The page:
I just read this op-ed in the NY Times that pointed me to this report from Refugees International. Both talk of how Haitian groups have not been involved in UN and international rebuilding efforts. The Refugee International report says:
“Local organizations have a hard time accessing meetings at the UN compound in Port-au-Prince, where UN agencies and international NGOs have established task-specific cluster groups to improve communication across operating agencies, discuss specific needs, and coordinate activities in order to avoid overlap and maximize outreach and coverage of a response. Haitian groups are either unaware of the meetings, do not have proper photo-ID passes for entry, or do not have the staff capacity to spend long hours at the compound.”
I know the Haitian groups are stretched thin, but they cannot be shut out of the rebuilding process. According to an action alert I received last week from Oxfam, Haitian leaders haven’t even been invited to an international meeting on rebuilding to be held in New York. The US and the international community ought to be there for Haiti to help. But it is disgustedly paternalistic to not include Haitians in important decisions regarding their own future.
I’m not a health freak nor a vegetarian. I like the idea of buying organic and local and all that; but don’t have the money, time and energy to do so successfully. But this stuff scares me.
I’m going to come off as heartless…
The Hamilton Journal-News had a heartwarming story this morning about a developmentally disabled woman who works in the prosecutor’s office. She loves sports, she says she does her job well because she wears black Reebocks. She has had this job for 18 years and loves it. She can live on her own, but is unable to go grocery shopping on her own. Heartwarming. Sweet.
But here is where I get snarky. Her dad was a judge. Remember this is the prosecutor’s office. According to the article, she got the job because she went to all the political events with her dad. Clearly, this is an example of preferential hiring — not of an affirmative action type; but old-fashioned patronage variety.
In this sweet story, there was no criticism of the prosecutor doing the judge a favor by hiring his daughter. The article was written as an apolitical, human interest type. However, if the woman in question did not have a developmental disability, it wouldn’t be heartwarming. It would be a story about patronage.
For those who know me, you will know that I am a big fan of meritocracy. When people are hired because of who their parents are, society further solidifies its hierarchical structures. White folks of means tend to appoint other white folks of means. This story is a little different since the recipient of favoritism was developmentally disabled — but she was still the daughter of a white person of means (her brother is a lawyer too).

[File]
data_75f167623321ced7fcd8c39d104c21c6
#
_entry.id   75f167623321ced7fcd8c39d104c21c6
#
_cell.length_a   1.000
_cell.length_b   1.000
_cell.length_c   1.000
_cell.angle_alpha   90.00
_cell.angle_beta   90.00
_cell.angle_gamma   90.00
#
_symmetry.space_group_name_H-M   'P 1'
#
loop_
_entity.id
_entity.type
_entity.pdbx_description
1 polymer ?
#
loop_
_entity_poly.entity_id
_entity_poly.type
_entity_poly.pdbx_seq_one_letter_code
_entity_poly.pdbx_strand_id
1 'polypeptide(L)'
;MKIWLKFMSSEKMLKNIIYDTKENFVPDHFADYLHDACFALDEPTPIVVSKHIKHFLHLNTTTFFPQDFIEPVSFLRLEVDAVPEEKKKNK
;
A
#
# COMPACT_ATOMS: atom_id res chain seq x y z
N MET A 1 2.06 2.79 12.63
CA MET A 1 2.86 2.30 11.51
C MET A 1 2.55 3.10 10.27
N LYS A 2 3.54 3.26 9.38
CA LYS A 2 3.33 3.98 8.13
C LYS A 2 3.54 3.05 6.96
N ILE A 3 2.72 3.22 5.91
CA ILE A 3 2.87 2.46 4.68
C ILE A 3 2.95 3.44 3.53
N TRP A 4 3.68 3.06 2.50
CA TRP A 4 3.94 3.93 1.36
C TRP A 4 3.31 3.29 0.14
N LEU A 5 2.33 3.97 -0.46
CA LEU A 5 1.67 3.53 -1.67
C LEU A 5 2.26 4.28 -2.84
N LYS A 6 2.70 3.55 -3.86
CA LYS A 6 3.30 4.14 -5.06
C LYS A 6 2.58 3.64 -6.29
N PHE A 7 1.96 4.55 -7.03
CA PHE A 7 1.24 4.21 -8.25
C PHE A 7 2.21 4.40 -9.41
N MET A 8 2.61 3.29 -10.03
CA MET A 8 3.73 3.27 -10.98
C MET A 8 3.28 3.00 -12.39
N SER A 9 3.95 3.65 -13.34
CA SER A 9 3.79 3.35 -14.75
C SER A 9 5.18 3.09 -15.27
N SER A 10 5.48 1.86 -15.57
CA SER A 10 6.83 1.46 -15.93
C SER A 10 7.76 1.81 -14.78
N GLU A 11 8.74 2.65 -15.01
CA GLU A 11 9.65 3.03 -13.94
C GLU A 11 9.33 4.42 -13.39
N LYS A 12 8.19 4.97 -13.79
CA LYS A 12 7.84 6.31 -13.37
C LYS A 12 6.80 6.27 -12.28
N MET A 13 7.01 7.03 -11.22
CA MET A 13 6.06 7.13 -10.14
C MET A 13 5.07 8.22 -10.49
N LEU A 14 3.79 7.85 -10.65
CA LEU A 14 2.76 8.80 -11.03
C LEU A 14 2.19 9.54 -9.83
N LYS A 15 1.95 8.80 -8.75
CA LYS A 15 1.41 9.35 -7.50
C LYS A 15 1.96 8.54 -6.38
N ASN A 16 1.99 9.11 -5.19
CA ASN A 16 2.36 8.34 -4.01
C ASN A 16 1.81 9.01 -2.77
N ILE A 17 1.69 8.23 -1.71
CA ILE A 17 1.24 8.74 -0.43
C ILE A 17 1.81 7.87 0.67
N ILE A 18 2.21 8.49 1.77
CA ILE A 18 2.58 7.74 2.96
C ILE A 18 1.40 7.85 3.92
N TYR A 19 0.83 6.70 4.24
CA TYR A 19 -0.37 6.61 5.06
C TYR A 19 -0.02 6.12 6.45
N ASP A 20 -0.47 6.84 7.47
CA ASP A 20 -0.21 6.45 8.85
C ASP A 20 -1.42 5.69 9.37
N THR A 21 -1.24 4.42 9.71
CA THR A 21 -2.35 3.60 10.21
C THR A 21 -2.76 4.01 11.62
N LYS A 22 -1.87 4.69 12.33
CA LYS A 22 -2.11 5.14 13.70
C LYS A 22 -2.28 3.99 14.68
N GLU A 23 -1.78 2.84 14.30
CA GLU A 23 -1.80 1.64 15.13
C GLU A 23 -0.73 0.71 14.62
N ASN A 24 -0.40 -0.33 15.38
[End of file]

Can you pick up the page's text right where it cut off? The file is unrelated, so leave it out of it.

It is bad enough that our education system tends to maintain the status quo (kids of parents with money go to better schools which leads to better opportunities). It is frustrating when private businesses hire without positing positions so they can hire the friend’s family member or the friend. But when the government does it, it seems even worse. Really, is it too much to ask to post a job and pick a qualified applicant from the pool — maybe even the most qualified applicant?
(Note, the most qualified applicant is not necessarily the one with the most education. The woman in the story is qualified to do her job, but so were others with and without developmental disabilities who never had the opportunity to have a job created on their behalf.)
So, the box on my Lean Cuisine meal had the following “wellness tip”, “Enjoying your meals on a plate and eating more slowly can lead to a more satisfying meal experience.”
I believe that translates to: “If you put this on a plate, you might forget how pathetic you are for eating Lean Cuisine.” How can doing more dishes make the food taste better?
Just learned the author Joe Hill is the son of Stephen and Tabitha King. His middle name is Hillstrom. I’m not a big genre fan; yet I’ve long respected the Kings for their political and charitable activities. But my esteem just rose further upon learning that they would name their son Joe Hillstrom after my favorite union organizer ever — ok favorite martyred union organizer. Love the IWW!
And kudos to author Joe Hill for making it on his own rather than relying on his dad’s name.
What is funny about all of this is I had just recently put Joe Hill’s latest book on my “to-read” list, even though it is not the type of book I would normally read, because I saw a strong review.
I’m just wading through here on tumblr. Let’s see how it goes.